The 1980s was the decade that took excess to the maximum. Neon-sprayed hair was jacked up to Jesus, shoulder pads were no longer just for football players, and the music was leagues beyond the tripe that currently clogs “Top Ten” Spotify playlists. From this shimmering era of cocaine and new wave synths came a superhero for the times. A beacon that descended like a glittering disco ball and quickly developed an unshakable fan base that still thrives to this day. Alison Blaire a.k.a. the mutant songbird known as Dazzler.
Unlike her genetically empowered counterparts, the X-Men, Alison was more concerned with furthering her career in music as opposed to heroism or contributing to the human/mutant cohabitation plight. She preferred to only use her powers of sound-to-light transduction to entertain audiences instead of proactively snuffing out criminal activity. This conflict would be part of the driving force for most of the Dazzler ongoing series that Marvel Comics published from 1981 through 1985.
Roughly thirty years later, the comic book market is seeing a massive influx of female-led titles and Alison Blaire is right in the thick of things as one of the prominent members of the all-female team, A-Force. With a fresh fashion makeover, several unresolved storylines, and a fantastic roster of potential co-stars, has the time has come for Marvel to flip the record to side B and give Dazzler a well-deserved encore?
What works so well for current titles like Patsy Walker a.k.a. Hellcat!, Spider-Gwen, and Ms. Marvel is that the stories focus on standard super heroics while understanding that plots involving the character’s family life, career, and personal relationships are just as important to developing a solid and multilayered protagonist. While the book may have received its fair share of critical ire for doing so, Dazzler did not shy away from being one of the earliest titles to adapt such a storytelling method. One minute, Alison would be in recording contract negotiations and the next she would be two clicks away from becoming a herald of Galactus.
By applying a similar format, a second volume of Dazzler could easily thrive on today’s shelves and would be in fantastic company.
But, what could readers expect from a new Dazzler project?
The look: Kristafer Anka has knocked some character redesigns out of the park (see Madelyne Pryor’s Goblin-Queen-bustier-meets-Alexis-Carrington-power-bitch-pantsuit), but his shredded turtleneck dress design for Dazzler during Brian Michael Bendis’ run on Uncanny X-Men was not one of them.
Recently, A-Force artist, Ben Caldwell unveiled a fun-yet-edgy, indie pop look for Ms. Blair. With clothes that look like they were pulled from the closets of Sky Ferreira or Alexis Krauss and a pink-tipped platinum-blonde pompadour, Dazzler looks more modern than she has in decades.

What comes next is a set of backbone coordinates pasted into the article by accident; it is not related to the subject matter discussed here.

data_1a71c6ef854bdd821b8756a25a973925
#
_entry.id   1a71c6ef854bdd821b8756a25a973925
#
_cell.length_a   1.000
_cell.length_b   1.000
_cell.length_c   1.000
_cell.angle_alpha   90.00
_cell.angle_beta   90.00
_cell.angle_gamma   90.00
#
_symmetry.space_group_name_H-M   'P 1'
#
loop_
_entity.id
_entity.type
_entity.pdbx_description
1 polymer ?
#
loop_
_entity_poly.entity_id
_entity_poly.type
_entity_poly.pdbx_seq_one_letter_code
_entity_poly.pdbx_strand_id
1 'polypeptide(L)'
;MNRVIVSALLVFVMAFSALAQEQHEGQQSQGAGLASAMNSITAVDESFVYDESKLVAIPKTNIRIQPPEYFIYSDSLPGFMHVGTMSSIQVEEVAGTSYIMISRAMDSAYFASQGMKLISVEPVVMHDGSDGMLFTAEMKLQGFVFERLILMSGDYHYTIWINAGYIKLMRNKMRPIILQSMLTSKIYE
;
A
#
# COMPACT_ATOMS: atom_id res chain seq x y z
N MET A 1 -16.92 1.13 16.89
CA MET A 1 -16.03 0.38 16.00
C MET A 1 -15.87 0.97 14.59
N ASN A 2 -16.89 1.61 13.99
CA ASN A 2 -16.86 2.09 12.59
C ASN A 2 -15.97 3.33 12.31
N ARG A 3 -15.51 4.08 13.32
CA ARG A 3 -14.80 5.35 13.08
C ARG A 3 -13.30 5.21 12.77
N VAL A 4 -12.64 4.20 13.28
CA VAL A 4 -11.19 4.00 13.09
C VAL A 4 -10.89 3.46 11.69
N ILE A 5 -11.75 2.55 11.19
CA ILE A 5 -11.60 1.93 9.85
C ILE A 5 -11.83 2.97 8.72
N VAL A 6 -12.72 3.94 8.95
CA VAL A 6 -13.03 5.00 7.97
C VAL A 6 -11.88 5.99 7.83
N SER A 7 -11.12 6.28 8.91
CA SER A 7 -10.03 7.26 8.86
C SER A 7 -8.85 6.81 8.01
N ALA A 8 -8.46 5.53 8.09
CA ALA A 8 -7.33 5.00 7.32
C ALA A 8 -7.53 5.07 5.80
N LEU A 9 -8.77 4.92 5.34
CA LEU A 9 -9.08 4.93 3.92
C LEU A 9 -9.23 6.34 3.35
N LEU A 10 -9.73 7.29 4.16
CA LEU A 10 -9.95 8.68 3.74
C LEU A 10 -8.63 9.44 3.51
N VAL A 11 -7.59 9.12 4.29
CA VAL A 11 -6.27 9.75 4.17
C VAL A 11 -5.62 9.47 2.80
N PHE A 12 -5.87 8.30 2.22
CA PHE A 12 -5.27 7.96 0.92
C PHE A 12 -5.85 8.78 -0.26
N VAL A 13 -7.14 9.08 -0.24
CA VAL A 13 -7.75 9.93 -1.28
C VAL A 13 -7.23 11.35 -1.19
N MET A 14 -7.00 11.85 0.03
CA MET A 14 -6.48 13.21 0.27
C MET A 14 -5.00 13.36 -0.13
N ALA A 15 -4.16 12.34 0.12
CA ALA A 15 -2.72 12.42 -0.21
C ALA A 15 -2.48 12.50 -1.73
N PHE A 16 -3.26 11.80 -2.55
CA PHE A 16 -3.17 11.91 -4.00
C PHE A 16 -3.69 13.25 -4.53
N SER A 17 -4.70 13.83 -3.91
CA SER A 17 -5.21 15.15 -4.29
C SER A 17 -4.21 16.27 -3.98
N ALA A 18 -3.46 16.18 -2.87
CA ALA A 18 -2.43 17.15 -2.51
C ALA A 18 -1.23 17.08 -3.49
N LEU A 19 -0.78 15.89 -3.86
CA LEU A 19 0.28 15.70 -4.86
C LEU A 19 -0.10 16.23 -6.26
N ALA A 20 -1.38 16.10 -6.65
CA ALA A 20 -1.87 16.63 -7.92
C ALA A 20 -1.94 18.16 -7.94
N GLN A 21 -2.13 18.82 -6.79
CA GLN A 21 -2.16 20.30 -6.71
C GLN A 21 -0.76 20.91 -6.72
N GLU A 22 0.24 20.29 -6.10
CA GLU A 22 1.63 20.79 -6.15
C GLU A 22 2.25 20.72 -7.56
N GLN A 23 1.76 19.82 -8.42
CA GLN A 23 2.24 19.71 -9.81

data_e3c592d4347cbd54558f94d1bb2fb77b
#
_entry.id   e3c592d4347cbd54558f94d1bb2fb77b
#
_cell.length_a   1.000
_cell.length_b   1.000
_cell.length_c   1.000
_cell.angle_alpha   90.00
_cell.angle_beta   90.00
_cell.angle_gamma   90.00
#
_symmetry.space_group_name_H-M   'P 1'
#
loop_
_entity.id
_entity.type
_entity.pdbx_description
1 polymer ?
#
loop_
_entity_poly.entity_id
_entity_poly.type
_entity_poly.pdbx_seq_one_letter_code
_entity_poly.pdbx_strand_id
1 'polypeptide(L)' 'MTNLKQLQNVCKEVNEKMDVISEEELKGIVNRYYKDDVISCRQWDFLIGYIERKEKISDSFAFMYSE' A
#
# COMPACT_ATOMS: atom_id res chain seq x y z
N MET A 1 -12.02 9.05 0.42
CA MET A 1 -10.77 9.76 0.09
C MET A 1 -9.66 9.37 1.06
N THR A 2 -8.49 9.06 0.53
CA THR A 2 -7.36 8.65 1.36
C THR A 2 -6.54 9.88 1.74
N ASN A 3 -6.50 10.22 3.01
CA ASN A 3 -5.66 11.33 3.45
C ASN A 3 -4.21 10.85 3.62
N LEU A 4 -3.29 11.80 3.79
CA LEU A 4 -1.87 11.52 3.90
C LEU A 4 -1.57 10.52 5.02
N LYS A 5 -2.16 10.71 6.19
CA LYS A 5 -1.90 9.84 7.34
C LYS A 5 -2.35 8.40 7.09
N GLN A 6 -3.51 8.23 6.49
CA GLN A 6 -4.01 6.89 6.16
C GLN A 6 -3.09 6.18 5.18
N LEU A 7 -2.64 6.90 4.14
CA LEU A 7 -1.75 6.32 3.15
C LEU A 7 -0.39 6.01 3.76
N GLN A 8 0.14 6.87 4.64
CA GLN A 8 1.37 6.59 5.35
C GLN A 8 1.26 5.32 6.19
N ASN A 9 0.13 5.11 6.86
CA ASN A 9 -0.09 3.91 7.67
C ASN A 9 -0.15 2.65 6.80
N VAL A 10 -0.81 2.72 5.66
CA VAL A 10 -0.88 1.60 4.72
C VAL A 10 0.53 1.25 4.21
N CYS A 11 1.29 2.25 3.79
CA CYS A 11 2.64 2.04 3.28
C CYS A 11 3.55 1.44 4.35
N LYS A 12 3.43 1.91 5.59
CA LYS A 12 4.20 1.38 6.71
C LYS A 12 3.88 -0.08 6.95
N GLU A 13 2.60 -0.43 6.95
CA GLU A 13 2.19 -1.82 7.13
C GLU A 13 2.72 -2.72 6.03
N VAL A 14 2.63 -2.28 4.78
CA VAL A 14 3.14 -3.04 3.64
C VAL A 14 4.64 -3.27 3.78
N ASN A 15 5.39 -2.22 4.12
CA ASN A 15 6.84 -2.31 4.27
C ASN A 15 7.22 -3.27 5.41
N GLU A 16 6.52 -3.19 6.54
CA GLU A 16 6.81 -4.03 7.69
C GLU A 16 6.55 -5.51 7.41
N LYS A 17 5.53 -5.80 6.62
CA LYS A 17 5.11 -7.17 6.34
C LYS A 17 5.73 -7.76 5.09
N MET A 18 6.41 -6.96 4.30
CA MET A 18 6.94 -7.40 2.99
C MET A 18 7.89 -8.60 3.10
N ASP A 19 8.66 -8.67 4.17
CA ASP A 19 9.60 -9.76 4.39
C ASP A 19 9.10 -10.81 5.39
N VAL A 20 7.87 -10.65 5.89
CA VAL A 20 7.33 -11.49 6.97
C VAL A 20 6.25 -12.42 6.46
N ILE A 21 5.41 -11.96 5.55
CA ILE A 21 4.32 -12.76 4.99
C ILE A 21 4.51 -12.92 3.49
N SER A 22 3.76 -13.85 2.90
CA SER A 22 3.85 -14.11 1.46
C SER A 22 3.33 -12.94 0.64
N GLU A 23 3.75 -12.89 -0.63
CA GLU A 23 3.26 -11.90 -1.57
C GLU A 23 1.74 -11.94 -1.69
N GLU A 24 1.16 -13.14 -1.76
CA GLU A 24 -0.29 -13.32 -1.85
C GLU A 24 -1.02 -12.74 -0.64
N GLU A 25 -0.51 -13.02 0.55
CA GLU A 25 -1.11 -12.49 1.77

The supporting cast: When it comes to potential supporting characters, Alison Blair has quite a roster of potential co-stars. During Matt Fraction’s run on Uncanny X-Men, she developed a close friendship with Jean-Paul Beaubier (Northstar) and Megan Gwynn (Pixie). Neither mutant is currently featured in any title and many fans would eagerly welcome both back into the fray.
A Dazzler on-going series would be less dazzling without an appearance from her on-again/off-again beau, Longshot. During the finale of Peter David’s The End of X-Factor arc, the mystery of what really happened to Alison’s pregnancy was revealed along with the paradoxical lineage of Longshot and Shatterstar. The ensuing drama that would undoubtedly arise from Dazzler learning the truth is something that would fit perfectly into the book.
Acquaintances and teammates such as Tessa (Sage), Lila Cheney, and the bear couple of James Howlett and Hercules (X-Treme X-Men) should also be consider for guest slots.
The rogues: Lois London, the death-touch-dealing mutant, Mortis, was first introduced in Dazzler #22. Her contempt for Alison broiled over the years, off-panel, until she was re-introduced in 2009 as part of Selene’s inner circle during Necrosha. Following the Black Queen’s defeat, Lois teamed up with Arcade to take down Dazzler but ended up comatose following the battle. Sibling rivalry, at its finest, would be at the epicenter of the book.
Alison Blaire also had a contemptuous relationship with Amora the Enchantress that hearkened back to Dazzler #1 when the two faced off for a headlining gig at a New York City nightclub. The end result obviously left the Asgardian sorceress with an axe to grind against Alison.
Most recently, Dazzler’s main nemesis was Mystique. During her time as the mutant liasion for S.H.I.E.L.D., Alison was kidnapped by the mutant shapeshifter and used to harvest MGH (Mutant Growth Hormone) for the depowered mutant residents of Madripoor. The lackluster confrontation between the two women during the final issues of Bendis’ Uncanny X-Men, left readers clamoring for more of a resolution.
The stories: In addition to unresolved threads regarding rivalries and family drama, the matter of Dazzler’s ability to resurrect herself has never been fully explained. First introduced under Chris Claremont’s pen and most recently addressed in G. Willow Wilson and Kelly Thompson’s A-Force, fans of speculated that this is either somehow connected directly to her mutant abilities or even to her journey through the Siege Perilous. A story this big, if the details are finally fleshed out, deserves the attention that only a solo series could deliver.
There is also the matter of Dazzler’s career. We have seen her try to tackle the late disco/early 80s pop genre and the techno/trance movement of the early 2000s. One can’t help but wonder how she would fair in modern times with YouTube, Spotify, and digital downloads.
Everyone knows that the b-side of a single is always better. Let’s give Dazzler another round on the turntable.